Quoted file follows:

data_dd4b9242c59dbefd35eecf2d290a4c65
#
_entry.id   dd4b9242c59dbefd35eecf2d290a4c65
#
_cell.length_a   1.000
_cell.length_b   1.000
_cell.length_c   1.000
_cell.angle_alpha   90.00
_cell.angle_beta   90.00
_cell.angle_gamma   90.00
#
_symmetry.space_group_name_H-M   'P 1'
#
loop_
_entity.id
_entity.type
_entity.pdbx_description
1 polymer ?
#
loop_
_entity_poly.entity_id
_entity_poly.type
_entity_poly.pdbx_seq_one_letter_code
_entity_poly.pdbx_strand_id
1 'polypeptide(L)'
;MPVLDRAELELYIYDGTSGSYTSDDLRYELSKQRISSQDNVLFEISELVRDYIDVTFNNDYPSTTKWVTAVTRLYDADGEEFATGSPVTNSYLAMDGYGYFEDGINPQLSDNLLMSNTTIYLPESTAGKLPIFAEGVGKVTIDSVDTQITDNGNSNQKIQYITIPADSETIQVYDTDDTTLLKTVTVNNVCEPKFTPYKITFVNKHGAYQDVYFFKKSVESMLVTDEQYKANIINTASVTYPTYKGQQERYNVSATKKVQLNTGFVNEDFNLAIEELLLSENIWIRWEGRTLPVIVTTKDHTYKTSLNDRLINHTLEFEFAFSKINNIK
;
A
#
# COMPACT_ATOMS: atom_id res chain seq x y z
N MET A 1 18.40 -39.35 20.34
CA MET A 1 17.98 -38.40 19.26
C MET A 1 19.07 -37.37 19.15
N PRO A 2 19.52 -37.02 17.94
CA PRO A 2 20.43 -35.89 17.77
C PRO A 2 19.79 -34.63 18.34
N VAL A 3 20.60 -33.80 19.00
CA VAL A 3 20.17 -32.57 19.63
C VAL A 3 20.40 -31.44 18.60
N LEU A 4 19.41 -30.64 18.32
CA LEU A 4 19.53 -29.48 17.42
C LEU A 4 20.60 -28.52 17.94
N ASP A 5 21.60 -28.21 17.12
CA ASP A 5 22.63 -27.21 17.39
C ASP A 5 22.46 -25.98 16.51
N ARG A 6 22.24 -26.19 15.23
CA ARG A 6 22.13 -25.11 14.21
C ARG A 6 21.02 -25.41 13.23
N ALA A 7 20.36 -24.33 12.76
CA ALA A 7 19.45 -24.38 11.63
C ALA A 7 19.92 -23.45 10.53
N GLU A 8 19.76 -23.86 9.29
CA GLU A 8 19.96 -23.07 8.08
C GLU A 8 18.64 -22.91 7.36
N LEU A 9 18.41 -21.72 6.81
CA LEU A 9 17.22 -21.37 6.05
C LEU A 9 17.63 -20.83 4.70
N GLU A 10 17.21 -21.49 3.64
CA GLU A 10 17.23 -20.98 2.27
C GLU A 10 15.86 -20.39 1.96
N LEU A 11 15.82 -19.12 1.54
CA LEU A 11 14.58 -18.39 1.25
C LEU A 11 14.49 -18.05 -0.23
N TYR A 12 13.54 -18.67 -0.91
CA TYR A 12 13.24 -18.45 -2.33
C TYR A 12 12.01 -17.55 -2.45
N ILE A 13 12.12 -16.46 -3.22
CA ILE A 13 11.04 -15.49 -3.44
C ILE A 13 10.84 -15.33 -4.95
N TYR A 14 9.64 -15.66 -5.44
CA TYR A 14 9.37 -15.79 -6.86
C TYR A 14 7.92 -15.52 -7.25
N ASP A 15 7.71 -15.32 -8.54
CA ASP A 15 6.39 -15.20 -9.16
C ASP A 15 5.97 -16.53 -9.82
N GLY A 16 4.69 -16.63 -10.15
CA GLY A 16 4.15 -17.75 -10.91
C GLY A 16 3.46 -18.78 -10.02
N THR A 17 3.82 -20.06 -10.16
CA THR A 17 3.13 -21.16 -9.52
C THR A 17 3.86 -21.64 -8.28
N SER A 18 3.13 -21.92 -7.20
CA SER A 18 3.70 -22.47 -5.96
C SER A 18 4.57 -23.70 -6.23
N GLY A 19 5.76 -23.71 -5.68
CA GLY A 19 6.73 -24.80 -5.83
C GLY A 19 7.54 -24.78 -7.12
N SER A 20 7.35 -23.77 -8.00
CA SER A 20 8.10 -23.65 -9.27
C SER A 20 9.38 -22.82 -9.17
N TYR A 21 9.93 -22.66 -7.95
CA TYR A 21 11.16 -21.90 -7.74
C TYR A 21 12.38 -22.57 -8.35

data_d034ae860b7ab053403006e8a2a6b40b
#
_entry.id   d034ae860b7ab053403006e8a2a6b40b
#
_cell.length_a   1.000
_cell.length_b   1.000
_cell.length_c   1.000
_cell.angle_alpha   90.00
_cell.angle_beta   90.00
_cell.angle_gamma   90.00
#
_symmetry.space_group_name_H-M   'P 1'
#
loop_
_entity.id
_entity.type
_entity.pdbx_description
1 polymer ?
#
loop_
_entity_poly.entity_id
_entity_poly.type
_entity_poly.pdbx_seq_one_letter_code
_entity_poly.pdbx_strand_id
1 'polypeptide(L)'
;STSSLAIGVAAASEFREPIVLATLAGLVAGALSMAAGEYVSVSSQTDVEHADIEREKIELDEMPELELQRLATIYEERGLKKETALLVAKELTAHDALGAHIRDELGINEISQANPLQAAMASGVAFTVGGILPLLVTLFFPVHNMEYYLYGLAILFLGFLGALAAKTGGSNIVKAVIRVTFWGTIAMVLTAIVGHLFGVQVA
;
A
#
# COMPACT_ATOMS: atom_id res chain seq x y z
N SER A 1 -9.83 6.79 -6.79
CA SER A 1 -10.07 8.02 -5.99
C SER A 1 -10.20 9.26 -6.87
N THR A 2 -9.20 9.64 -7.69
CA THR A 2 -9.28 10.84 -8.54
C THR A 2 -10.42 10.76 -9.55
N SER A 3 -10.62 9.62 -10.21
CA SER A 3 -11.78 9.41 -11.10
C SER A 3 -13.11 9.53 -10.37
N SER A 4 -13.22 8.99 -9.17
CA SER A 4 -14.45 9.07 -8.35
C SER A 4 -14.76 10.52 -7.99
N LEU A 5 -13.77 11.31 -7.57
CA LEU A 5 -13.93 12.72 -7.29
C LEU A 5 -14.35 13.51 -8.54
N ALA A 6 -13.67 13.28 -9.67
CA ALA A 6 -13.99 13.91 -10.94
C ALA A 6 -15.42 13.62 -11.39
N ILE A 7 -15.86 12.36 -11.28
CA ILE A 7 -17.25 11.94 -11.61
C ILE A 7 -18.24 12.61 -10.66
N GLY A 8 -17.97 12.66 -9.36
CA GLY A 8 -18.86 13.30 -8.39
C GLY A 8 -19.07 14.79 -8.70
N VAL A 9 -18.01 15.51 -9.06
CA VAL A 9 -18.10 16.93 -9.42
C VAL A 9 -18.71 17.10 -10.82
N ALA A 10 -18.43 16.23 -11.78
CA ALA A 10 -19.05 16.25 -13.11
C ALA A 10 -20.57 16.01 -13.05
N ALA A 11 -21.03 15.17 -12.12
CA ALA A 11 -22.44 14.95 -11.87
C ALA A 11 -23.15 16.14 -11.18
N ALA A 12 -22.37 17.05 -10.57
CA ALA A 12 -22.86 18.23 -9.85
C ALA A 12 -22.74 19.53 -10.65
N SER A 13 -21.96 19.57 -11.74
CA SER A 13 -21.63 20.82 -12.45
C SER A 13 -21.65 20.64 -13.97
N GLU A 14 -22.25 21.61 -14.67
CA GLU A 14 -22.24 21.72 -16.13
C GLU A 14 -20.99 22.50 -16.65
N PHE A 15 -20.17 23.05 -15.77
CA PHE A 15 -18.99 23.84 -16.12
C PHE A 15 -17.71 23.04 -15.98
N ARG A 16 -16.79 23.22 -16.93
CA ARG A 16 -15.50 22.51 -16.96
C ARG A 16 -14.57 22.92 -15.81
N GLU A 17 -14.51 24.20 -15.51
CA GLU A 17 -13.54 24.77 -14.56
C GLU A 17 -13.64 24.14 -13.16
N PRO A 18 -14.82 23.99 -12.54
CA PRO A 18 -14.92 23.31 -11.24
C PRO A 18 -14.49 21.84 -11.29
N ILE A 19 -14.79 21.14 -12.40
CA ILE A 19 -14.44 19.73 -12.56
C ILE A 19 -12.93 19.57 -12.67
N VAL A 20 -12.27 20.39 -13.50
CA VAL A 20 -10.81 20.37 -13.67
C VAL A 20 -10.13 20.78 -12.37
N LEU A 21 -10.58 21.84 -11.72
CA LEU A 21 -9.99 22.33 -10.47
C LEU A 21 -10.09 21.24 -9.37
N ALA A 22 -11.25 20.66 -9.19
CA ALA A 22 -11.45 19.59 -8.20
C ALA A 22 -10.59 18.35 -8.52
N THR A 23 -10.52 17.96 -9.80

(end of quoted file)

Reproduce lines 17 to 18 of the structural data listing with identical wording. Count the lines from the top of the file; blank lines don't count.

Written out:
_entity.pdbx_description
1 polymer ?